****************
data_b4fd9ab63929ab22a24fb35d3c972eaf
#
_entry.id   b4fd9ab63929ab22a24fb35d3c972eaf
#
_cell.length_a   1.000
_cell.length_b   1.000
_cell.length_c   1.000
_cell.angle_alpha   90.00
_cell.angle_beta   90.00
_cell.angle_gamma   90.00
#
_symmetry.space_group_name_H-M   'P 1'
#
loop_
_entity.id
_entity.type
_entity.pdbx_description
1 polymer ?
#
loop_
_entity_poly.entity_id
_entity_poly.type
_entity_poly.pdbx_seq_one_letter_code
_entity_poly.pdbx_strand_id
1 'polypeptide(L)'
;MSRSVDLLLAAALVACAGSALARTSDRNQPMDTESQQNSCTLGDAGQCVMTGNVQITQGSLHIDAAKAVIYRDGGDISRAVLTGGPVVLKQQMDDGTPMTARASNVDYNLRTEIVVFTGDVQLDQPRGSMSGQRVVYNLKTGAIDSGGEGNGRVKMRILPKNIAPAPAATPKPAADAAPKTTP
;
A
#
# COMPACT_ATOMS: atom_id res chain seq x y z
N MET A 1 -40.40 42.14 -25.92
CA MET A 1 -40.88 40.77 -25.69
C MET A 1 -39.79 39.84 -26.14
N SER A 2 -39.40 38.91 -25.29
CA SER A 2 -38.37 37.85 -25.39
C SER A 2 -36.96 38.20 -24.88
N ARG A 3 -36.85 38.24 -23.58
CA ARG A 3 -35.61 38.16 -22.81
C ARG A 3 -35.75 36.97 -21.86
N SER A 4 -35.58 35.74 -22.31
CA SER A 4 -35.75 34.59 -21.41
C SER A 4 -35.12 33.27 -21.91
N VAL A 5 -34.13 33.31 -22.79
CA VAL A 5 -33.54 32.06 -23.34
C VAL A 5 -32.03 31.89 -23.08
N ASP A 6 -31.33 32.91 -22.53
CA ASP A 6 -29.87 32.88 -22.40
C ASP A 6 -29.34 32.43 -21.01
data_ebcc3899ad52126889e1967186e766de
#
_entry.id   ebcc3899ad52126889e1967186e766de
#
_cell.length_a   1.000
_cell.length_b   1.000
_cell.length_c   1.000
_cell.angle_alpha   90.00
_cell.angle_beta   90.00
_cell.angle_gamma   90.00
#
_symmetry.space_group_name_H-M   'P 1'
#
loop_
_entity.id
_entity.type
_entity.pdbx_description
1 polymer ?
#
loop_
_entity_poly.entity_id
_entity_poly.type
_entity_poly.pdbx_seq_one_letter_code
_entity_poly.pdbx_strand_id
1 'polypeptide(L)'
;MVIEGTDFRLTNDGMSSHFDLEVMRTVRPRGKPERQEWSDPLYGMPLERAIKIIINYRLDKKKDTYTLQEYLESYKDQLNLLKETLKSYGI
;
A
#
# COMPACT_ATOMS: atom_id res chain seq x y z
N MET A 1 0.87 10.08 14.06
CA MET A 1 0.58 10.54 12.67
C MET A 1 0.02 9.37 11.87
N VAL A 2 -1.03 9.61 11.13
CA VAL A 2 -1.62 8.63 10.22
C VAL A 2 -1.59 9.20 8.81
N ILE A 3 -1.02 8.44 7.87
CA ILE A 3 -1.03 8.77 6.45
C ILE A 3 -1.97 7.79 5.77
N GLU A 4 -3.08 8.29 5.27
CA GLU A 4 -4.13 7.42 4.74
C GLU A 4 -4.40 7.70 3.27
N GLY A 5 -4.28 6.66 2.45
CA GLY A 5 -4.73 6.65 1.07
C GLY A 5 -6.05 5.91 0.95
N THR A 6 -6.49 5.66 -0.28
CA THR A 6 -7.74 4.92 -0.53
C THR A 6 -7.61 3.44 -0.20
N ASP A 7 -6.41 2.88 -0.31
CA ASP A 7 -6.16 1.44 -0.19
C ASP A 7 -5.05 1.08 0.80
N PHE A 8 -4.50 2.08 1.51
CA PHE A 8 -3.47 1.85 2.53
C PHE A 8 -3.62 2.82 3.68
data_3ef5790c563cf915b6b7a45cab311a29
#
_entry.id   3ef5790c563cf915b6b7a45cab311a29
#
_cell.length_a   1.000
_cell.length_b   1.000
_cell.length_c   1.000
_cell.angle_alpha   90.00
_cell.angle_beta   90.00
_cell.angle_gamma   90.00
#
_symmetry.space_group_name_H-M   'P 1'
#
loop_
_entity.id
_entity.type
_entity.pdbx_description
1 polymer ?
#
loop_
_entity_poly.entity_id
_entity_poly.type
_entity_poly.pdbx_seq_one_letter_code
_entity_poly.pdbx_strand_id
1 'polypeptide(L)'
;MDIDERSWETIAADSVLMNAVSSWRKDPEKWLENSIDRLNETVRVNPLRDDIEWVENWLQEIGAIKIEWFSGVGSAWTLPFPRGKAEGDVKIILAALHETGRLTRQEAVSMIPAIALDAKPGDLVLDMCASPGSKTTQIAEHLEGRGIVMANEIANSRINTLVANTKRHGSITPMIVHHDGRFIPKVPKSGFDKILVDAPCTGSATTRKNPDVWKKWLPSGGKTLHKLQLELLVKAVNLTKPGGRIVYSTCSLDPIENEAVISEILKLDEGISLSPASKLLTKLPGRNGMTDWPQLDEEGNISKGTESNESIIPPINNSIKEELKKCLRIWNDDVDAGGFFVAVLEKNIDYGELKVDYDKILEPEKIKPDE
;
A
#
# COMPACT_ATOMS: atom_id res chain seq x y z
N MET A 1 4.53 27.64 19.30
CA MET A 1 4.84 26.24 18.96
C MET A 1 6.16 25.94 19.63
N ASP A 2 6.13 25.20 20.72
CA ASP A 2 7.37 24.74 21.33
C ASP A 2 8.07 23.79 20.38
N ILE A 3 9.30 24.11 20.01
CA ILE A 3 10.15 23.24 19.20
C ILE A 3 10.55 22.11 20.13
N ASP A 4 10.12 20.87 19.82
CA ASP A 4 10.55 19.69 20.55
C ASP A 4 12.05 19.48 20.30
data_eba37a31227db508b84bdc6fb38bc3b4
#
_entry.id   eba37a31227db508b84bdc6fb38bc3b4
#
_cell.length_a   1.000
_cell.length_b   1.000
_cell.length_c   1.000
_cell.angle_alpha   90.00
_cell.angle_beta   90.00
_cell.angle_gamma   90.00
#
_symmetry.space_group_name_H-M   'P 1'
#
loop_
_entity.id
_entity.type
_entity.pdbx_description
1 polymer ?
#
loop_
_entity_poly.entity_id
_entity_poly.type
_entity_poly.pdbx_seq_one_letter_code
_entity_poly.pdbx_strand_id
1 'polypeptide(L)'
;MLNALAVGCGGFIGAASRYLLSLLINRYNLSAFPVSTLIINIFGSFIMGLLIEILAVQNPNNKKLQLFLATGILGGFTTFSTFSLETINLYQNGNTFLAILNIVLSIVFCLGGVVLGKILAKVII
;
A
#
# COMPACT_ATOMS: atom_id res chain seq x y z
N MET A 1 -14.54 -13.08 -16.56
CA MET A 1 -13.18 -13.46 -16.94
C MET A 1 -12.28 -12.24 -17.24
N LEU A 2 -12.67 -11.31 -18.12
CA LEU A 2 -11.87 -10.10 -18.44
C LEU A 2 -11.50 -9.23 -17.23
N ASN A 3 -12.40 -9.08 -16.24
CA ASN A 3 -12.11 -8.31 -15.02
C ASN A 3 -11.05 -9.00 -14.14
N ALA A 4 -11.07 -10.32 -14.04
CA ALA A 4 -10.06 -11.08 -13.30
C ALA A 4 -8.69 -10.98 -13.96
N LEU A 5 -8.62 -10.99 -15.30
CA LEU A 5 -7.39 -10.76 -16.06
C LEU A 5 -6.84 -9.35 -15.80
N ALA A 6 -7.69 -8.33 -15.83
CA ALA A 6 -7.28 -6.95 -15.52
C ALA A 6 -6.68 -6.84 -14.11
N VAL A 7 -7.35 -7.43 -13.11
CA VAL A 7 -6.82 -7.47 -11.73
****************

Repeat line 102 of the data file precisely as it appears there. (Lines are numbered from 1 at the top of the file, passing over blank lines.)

C PHE A 8 -3.62 2.82 3.68